What do service users and carers want?

Access and availability
Services in primary or secondary care that are readily accessible and available to them 24 hours a day, 7 days a week when in crisis.

Self-referral
To enable people and their carers to get help without lengthy procedural delays especially important for people from BME communities

Empowerment
A service culture and environment that empowers them and involves them in decision making, building on prior experience of crises where possible.

Holistic approaches
That take account of the context of their lives and in which the crisis occurs and support plans that focus on their strengths and existing support structures. Services that provide social interventions as well as clinical support.

Home-based
For many service users it is important to have support that helps them to remain at home, retaining accommodation where in jeopardy, and to cope with the stresses in their daily lives.

Self-management
Active help in self-management especially from peers, who have had similar experiences, can inspire them and instil hope for their own future.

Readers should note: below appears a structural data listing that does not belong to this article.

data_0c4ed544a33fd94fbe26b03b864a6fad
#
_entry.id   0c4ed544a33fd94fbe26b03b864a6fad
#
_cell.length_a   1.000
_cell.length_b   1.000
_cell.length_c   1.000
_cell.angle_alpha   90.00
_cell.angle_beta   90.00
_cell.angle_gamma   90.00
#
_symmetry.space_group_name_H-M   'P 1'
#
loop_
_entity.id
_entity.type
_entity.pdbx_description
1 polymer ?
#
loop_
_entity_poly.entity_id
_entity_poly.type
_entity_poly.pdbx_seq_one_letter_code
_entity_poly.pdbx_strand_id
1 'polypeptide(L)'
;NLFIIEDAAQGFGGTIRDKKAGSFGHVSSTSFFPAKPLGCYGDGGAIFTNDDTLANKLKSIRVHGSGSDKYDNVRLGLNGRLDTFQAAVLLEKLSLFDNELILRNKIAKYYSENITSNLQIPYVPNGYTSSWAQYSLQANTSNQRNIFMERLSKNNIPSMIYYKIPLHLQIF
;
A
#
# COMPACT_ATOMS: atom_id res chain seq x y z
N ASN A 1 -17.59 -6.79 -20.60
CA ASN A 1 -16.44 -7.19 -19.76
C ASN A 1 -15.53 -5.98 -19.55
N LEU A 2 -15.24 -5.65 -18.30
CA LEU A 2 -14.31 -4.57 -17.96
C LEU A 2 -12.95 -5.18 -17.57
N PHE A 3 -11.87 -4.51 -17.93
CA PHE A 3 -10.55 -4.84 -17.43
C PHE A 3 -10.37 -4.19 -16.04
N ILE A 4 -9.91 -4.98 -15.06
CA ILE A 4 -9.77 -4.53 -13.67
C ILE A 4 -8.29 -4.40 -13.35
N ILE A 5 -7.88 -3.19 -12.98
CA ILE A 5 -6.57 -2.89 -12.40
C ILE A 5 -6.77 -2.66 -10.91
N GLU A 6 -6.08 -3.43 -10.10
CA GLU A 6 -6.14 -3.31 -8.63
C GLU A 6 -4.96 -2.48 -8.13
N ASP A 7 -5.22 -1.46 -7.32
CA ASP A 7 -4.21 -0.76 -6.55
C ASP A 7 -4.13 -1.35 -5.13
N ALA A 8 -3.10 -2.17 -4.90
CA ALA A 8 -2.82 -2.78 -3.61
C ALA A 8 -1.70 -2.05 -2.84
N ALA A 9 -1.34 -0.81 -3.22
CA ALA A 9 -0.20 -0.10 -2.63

Staff/service user relationships
Services in which there is less staff/patient distance and staff respect users as equals is viewed as a key factor in aiding recovery.

Respite/Sanctuary
At times service users as well as their family members/carers express wishes for a place of respite where they feel safe; crisis houses may be appropriate for this purpose 3 4 5 8 9. Family members such as children need a period of respite from a parent who is experiencing serious mental health problems.

Carer involvement/family orientated practice
Carrying the burden of care for someone who is in crisis can be very stressful and carers often feel ignored and unsupported in their caring role with confidentiality used inappropriately to exclude them from giving and receiving relevant information 37 10